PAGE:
That should have made him smile, but Mitch was beyond humor. He hated everything about the ranch. The chickens, the organic beef with every single thing about their lives documented. He hated how the socks on his stump were soaked with blood every night and how the nightmares kept him from sleeping. He hated that he’d been so grateful to be alive only to find out nothing about his life was how he wanted it.
    “You want to ride again,” Arturo told him. “I know you do.”
    “Stay out of my life.”
    The old man’s mouth tightened. “Fine,” he said, and dropped the reins. He walked out, leaving Mitch and the horse alone in the barn.
    Mitch felt like an ass. He knew Arturo was only trying to help, but there were-
    He heard footsteps and was surprised Arturo had returned. But when he looked toward the entrance he saw a different silhouette.
    “You’re even more of a bastard than I thought,” Skye said as she moved into the barn. “Does it make you feel like a man to hurt people who love you?”
    She was the last person he wanted to see. Worse, she’d witnessed a part of him he had trouble controlling.
    “He loves you,” she said. “He wants you to know that.” She patted the horse’s neck. “Come on, Mitch. Why is that so bad?”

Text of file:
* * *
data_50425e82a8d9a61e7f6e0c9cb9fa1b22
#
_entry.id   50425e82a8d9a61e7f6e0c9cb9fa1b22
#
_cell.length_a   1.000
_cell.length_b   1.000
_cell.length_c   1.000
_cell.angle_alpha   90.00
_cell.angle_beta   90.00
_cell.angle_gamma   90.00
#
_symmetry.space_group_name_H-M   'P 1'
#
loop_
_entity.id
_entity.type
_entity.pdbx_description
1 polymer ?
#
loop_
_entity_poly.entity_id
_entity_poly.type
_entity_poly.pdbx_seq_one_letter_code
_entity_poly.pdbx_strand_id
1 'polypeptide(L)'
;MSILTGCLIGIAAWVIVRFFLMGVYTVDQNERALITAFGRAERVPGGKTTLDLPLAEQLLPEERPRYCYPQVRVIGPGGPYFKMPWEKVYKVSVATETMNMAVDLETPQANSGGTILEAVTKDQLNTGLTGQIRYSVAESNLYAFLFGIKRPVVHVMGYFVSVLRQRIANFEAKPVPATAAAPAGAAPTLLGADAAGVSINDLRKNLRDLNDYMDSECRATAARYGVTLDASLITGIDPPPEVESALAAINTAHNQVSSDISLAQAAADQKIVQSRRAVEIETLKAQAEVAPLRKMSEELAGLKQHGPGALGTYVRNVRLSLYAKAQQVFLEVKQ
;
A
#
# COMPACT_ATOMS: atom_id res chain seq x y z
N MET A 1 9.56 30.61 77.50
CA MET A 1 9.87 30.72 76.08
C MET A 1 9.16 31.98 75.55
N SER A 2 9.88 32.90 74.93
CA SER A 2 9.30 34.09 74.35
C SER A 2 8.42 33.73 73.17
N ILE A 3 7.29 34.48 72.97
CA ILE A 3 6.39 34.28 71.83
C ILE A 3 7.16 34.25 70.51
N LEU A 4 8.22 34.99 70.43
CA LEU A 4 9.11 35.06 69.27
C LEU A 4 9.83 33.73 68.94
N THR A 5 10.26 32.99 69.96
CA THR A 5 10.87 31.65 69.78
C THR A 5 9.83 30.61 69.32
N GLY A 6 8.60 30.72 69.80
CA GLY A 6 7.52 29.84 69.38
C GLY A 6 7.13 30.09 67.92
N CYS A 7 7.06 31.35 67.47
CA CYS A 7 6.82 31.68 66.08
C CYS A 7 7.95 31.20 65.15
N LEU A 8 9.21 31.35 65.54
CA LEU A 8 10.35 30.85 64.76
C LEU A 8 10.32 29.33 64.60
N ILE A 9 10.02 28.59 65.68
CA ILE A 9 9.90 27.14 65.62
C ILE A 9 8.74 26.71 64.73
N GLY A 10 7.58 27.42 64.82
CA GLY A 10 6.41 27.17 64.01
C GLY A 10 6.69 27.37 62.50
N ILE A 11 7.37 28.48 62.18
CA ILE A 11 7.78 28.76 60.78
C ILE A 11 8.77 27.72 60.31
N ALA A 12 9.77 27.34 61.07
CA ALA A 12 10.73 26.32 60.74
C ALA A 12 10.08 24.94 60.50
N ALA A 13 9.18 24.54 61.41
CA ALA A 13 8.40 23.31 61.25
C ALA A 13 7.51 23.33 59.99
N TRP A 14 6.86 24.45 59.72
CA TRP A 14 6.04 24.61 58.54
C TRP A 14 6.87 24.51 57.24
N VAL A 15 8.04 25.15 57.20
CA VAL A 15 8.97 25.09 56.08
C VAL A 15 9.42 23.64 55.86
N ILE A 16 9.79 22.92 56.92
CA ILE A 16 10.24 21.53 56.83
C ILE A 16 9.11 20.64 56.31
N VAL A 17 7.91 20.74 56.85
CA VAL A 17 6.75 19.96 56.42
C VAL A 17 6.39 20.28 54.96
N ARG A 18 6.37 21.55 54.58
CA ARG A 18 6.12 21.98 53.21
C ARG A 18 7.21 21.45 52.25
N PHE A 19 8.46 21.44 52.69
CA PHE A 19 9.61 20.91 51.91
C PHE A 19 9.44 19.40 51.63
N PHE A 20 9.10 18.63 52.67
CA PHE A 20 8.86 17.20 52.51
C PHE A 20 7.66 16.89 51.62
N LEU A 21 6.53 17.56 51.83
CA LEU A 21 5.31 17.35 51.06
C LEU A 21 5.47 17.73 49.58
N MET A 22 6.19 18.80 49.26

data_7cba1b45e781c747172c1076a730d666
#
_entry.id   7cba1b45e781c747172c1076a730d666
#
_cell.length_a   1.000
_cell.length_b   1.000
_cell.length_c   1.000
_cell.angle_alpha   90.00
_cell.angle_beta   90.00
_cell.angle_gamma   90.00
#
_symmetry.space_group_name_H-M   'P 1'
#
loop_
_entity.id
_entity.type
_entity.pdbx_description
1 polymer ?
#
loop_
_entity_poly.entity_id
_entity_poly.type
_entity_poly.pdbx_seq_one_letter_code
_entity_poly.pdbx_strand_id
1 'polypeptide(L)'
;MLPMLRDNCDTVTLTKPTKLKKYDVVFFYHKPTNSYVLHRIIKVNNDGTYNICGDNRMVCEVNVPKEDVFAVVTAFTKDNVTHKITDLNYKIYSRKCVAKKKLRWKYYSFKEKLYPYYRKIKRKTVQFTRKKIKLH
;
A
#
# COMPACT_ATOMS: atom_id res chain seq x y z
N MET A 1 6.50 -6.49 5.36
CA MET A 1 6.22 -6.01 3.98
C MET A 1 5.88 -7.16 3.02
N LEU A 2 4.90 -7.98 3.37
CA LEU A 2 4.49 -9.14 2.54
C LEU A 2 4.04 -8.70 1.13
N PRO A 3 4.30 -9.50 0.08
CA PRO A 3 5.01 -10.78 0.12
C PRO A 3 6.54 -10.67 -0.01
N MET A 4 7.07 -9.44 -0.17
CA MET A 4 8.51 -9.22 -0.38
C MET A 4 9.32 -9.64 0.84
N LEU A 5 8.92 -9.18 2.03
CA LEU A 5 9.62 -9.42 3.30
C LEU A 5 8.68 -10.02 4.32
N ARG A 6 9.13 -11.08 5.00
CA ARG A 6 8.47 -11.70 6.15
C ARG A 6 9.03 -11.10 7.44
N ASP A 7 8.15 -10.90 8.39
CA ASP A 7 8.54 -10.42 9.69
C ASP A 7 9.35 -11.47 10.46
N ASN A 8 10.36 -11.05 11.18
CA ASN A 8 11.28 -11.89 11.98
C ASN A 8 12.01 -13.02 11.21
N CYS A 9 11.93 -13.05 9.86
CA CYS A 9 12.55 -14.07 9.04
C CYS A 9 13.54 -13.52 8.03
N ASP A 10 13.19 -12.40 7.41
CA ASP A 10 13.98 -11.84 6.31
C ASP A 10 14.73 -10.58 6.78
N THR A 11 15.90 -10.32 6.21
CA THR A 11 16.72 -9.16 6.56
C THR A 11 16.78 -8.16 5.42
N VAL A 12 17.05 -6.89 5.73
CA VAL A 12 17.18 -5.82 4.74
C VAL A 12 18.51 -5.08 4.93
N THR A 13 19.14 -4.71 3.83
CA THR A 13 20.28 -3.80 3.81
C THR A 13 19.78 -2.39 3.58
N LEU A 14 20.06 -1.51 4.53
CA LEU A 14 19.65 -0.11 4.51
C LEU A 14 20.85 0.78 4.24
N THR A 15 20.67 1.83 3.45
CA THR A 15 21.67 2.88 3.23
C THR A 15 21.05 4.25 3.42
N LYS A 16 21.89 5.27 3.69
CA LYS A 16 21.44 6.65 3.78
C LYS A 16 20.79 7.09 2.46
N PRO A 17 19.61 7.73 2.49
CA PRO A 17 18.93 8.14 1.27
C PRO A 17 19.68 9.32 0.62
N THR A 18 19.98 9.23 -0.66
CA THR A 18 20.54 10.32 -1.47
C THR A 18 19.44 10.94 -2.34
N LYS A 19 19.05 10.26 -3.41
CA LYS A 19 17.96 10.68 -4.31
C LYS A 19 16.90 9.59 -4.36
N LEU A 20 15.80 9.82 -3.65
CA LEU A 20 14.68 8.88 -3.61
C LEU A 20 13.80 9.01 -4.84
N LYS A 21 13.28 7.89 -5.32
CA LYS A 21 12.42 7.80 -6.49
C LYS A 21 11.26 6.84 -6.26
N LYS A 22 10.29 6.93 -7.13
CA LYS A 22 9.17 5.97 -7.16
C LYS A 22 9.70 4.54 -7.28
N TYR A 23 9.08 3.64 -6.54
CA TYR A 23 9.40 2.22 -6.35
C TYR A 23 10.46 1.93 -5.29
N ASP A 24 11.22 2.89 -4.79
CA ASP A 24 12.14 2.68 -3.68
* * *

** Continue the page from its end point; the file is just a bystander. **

“Arturo is fine. He can take care of himself.”
    “You’re his family. He shouldn’t have to.”
    “Get out,” he told her.
    She moved closer, until she stood right in front of him. “Are you going to make me? You’ve pretty much peaked on crappy things to say to me. So what’s left?” She raised her chin. “Want to hit me? It seems that you want to hit somebody. Why not me? Don’t I deserve it?”
    “Do you like it rough these days?” he sneered.
    She flushed but held her ground. “I know that certain parts of your life suck, but you got to come home. That counts. You have people who are thrilled you’re back. That counts more. What I want to know is, do you have a timetable on the pity party? Or is it playing indefinitely?”
    “Right. Because it’s so easy for you to judge from your perfect life. Want to trade, Skye? Want to give up a leg or an arm? Live with that for a while and then we’ll talk.”
    “You are so full of crap,” she said. “This isn’t about your leg. This is about you.”
    He wanted to crush her. He wanted to take her and make her beg. He wanted her naked and vulnerable and then he wanted to walk away.
    She stared into his eyes as if daring him to do everything he was thinking. Finally she drew a breath.
    “Erin has provided her DNA sample. Anytime you’re ready, you can do the same. Then we’ll be done.”
    “Erin’s mine. We’re only starting. I’m spending my nights thinking of all the ways I’m going to punish you for what you’ve done to me.”